While you're listening to the 15 minute-long clip I just threw at you, let me tell you a little about the Asbury Kef. This event took place August 2-4 in Asbury Park, New Jersey. In the 40s, 50s, and 60s, Asbury Park was a popular summer resort town frequented by Armenians (among other people). However, it's probably best known as the Jersey Shore beach town where Bruce Springsteen got his start. At any rate the idea of the weekend was to recreate the old glory days of Armenians going to the Shore with hanging out at the beach during the day and socializing at night. The title of this event was "Return to Asbury" and the Armenian Students Association (ASA) did a great job putting it on. One of the stated purposes was to propagate the traditional Armenian dance parties with a live band playing the old instruments, meaning kef music and other traditional styles of Armenian music - in my mind a great cause. The first night was a bar night and the second night was a dance. My cousin and I drove all the way from Detroit to Asbury Park, a feat I don't think I'll try again. We stayed in Ocean Grove with its interesting Victorian architecture. During the day before the dance there was a happy hour at the pool at which dumbeg player Ohannes Berin had organized an open jam session (or as they called it in the old days, a "hookup"). He had contacted me to play at it as well as serve as MC, and I agreed. Ohannes asked me if I could get other musician friends to participate and I was able to get Paul Derderian on oud and Mike Givelekian on vocals. The others didn't step up to the know who you are. :) Nevertheless we had a GREAT time.
L to R: Paul Derderian, myself, Ohannes Berin
During the jam session I played clarinet, Paul played oud and Ohannes, dumbeg. Mike G. and I shared vocal duties. We also had as guest vocalist Mike's father Mirijohn who did a great rendition of Dele Yaman! I'm sure someone has video of this. Michael Gostanian (probably the most prominent kef singer in the younger generation) even sat in on dumbeg. In all we had a great time and thank you to Ohannes for organizing this. 

The dance was played by a combination of the Michael Gostanian Ensemble and the Artsakh Band, with Chris Marashlian on bass guitar. I wish I could name all the musicians but I can't. To my memory, Chris Vosbikian (dumbeg) and Stevie Vosbikian (clarinet) were there, Michael Gostanian (vocals), Armen Sevag (violin), Anthony Deese, Aram Hovagimian (keyboard), Antranig Kzirian (oud), and Chris Marashlian (bass guitar). I think Dave Hoplamazian was also there (?) but we've already got two ouds and a violin so if he was I don't know what he played. Sorry kefji's I can't remember much of that night! I know some of you will read this so please send in corrections. A special guest who showed up in town at the last minute was Brian Ansbigian on the oud. I don't remember too many specific details from that night but the two bands kept the crowd dancing nonstop and we did everything from tak bar to tamzara. In all, the assembled kefjis of the young generation did a spectacular job.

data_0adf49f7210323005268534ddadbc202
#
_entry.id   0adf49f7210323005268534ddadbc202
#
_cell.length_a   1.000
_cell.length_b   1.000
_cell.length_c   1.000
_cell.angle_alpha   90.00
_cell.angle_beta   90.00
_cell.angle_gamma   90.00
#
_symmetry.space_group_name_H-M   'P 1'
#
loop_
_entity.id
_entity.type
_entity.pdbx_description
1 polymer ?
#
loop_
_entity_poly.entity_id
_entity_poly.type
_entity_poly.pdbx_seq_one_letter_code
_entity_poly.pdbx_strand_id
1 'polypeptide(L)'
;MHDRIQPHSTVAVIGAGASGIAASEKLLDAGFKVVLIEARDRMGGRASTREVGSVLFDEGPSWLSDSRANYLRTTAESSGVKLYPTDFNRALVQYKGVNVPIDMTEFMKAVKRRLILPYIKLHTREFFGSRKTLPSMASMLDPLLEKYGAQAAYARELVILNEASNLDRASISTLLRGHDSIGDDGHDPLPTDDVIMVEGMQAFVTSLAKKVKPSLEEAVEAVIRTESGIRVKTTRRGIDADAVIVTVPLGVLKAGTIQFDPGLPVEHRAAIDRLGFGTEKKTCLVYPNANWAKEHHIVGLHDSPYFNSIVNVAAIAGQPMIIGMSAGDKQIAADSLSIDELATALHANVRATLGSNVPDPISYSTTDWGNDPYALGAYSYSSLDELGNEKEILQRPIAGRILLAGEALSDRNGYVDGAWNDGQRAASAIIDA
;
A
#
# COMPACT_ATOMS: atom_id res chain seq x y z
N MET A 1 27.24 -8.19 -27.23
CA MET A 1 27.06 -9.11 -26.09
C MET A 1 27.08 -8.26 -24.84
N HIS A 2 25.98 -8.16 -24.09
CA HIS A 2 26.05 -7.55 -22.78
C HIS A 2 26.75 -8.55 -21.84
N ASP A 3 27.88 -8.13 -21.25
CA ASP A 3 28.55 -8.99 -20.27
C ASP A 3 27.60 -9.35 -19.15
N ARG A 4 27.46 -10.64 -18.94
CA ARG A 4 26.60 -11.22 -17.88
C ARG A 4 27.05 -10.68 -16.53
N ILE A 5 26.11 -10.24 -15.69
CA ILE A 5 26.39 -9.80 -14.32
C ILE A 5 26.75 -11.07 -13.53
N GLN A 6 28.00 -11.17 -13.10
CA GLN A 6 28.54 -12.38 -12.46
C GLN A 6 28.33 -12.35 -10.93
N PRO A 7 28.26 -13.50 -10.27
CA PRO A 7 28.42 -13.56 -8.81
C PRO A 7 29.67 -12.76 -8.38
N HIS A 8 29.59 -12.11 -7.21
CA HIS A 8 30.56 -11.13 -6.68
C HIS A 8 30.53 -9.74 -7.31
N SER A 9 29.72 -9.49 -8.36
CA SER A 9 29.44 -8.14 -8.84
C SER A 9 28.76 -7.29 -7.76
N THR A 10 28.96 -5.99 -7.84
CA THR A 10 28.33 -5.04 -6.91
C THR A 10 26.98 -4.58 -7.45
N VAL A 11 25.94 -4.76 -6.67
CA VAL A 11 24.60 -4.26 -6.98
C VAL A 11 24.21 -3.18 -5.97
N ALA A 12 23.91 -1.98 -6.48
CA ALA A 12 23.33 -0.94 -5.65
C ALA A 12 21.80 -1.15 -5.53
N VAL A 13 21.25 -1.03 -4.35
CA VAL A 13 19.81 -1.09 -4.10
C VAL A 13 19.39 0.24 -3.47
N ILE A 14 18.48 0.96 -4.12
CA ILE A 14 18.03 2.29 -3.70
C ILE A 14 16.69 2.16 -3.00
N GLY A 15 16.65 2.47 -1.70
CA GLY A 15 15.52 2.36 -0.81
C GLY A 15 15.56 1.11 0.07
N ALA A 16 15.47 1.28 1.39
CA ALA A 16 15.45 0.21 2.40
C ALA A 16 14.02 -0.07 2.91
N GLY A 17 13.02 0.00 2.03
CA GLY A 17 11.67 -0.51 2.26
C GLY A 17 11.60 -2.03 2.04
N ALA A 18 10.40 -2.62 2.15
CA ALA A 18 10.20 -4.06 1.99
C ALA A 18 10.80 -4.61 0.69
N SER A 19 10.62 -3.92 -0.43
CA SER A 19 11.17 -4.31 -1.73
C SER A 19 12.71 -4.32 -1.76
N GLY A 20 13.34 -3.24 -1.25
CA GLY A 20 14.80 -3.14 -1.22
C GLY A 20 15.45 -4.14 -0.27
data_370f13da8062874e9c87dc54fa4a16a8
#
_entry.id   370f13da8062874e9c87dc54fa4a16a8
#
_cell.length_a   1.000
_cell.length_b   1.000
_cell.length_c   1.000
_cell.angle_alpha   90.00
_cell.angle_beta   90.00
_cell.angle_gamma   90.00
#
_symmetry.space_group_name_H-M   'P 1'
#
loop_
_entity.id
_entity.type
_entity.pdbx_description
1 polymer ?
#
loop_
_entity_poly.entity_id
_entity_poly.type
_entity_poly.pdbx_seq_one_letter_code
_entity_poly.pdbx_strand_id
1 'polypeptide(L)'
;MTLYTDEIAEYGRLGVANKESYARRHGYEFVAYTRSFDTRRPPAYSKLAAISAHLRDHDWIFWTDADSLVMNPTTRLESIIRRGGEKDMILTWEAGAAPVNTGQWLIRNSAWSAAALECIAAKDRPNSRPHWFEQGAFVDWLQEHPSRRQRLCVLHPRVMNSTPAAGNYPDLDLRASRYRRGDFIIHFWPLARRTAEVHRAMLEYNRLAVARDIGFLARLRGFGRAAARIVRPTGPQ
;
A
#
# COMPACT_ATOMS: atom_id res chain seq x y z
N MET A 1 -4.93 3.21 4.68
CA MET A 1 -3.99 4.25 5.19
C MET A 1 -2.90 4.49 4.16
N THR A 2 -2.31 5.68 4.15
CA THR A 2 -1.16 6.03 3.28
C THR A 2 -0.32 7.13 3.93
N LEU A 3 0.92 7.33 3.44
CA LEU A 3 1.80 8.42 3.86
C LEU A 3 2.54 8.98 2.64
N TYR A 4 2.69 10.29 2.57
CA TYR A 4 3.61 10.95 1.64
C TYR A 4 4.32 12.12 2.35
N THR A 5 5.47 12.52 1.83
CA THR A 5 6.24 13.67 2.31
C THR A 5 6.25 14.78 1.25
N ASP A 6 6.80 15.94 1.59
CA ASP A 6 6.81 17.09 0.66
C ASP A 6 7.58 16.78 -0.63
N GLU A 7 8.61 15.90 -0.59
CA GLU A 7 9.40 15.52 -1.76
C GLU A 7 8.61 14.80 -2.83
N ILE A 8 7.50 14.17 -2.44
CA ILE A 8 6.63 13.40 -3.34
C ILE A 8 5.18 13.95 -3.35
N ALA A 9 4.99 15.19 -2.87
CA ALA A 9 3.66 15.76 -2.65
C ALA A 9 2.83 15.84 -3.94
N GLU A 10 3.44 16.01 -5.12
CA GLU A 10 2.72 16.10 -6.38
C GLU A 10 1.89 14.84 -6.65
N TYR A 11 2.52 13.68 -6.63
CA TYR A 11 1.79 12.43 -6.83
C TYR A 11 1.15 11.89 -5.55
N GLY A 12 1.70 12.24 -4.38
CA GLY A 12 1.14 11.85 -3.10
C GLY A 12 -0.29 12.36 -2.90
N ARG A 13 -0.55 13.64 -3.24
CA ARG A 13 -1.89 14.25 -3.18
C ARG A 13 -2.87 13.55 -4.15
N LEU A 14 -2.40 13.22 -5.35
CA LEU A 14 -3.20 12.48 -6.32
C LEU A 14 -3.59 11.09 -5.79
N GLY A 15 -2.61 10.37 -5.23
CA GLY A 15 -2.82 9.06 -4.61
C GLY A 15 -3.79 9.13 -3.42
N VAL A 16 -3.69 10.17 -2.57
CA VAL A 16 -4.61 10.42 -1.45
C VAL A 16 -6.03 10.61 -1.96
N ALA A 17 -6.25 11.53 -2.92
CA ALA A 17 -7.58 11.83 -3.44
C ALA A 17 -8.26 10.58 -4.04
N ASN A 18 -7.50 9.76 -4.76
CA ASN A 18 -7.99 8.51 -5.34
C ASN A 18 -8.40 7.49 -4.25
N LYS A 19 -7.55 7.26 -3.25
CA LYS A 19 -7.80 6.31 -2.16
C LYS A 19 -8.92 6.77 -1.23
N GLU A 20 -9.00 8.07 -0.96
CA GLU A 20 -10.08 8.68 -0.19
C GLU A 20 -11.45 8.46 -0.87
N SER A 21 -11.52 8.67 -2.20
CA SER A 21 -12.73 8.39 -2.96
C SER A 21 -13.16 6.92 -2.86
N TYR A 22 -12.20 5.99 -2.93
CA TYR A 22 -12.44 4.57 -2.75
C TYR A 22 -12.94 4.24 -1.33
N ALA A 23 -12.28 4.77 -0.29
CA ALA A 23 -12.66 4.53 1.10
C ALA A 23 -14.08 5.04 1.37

After the dance we had a little hookup of our own in the hotel lobby, Brian played oud, I sang, Garo Papazian (I don't remember where he showed up from!) played dumbeg, and Ohannes played tambourine. Stevie Vosbikian also joined us on dumbeg at one point. Now at this time all the bars in town closed down because it was 2 AM or whatever. So a stream of people started showing up at the hotel, who were staying there. For some reason, they were all hipsters. This crowd of hipsters enters the lobby as we are in full blown kef mode playing and singing really heavy stuff, like chifte telli's and whatnot. The hipsters were enthralled by our sounds and crowded around us. They started to ask Brian questions. "What is that" (an oud) "What kind of music is this" (Armenian) "Where are you guys from" (Brian says Boston) "Do you do this in Boston? I want to be Armenian!" (said one drunken hipster). If any of you hipsters are reading this I'm glad we were able to introduce you to our music. So that was my kefji summer. I was unable to attend AYF Olympics as I had a friend's wedding to attend. But I did get to play oud and sing at the henna party the night before the wedding!  (the bride is a huge fan of kef music). Unfortunately the hotel had no microphones and no one could hear me. We had fun anyway. If anyone has stories or videos or audio of the music at AYF Olympics, feel free to post it and/or send it to me and I will put it up. OK, that's all for now. Next post I will catch you all up on the events of the past couple months, get back to checking out my 78s collection, and explain what a henna party is.
The inevitable Lobby Hookup - yes, we do this at every Armenian event
L to R: Me, Garo Papazian, Brian Ansbigian, Ohannes Berin, Paul Derderian.
With his back to the photo, Timothy "Dimig" Aivazian.
Brian intentionally posing as the young John Berberian from the cover of Oud Artistry.